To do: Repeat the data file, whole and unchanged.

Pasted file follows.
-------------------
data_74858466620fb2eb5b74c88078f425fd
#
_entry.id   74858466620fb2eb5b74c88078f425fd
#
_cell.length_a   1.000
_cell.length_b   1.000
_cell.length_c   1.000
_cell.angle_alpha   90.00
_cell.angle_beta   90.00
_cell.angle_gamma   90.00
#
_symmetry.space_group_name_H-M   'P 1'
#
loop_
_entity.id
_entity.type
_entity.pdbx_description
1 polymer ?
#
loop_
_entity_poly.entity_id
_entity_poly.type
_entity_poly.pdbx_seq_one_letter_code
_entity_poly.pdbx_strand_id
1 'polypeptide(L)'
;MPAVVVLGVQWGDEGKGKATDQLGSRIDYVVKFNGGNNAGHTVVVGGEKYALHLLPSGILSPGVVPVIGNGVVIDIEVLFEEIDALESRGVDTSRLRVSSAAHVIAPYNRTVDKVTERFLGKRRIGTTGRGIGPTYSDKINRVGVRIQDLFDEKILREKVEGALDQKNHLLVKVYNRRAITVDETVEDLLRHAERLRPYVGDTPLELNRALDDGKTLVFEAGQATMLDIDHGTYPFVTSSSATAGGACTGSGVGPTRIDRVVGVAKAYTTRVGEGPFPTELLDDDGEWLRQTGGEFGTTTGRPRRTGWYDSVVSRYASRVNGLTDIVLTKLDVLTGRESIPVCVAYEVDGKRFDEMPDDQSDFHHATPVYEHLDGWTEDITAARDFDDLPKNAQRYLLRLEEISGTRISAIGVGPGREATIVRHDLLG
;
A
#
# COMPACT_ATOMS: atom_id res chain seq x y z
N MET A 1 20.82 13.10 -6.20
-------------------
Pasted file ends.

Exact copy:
data_74858466620fb2eb5b74c88078f425fd
#
_entry.id   74858466620fb2eb5b74c88078f425fd
#
_cell.length_a   1.000
_cell.length_b   1.000
_cell.length_c   1.000
_cell.angle_alpha   90.00
_cell.angle_beta   90.00
_cell.angle_gamma   90.00
#
_symmetry.space_group_name_H-M   'P 1'
#
loop_
_entity.id
_entity.type
_entity.pdbx_description
1 polymer ?
#
loop_
_entity_poly.entity_id
_entity_poly.type
_entity_poly.pdbx_seq_one_letter_code
_entity_poly.pdbx_strand_id
1 'polypeptide(L)'
;MPAVVVLGVQWGDEGKGKATDQLGSRIDYVVKFNGGNNAGHTVVVGGEKYALHLLPSGILSPGVVPVIGNGVVIDIEVLFEEIDALESRGVDTSRLRVSSAAHVIAPYNRTVDKVTERFLGKRRIGTTGRGIGPTYSDKINRVGVRIQDLFDEKILREKVEGALDQKNHLLVKVYNRRAITVDETVEDLLRHAERLRPYVGDTPLELNRALDDGKTLVFEAGQATMLDIDHGTYPFVTSSSATAGGACTGSGVGPTRIDRVVGVAKAYTTRVGEGPFPTELLDDDGEWLRQTGGEFGTTTGRPRRTGWYDSVVSRYASRVNGLTDIVLTKLDVLTGRESIPVCVAYEVDGKRFDEMPDDQSDFHHATPVYEHLDGWTEDITAARDFDDLPKNAQRYLLRLEEISGTRISAIGVGPGREATIVRHDLLG
;
A
#
# COMPACT_ATOMS: atom_id res chain seq x y z
N MET A 1 20.82 13.10 -6.20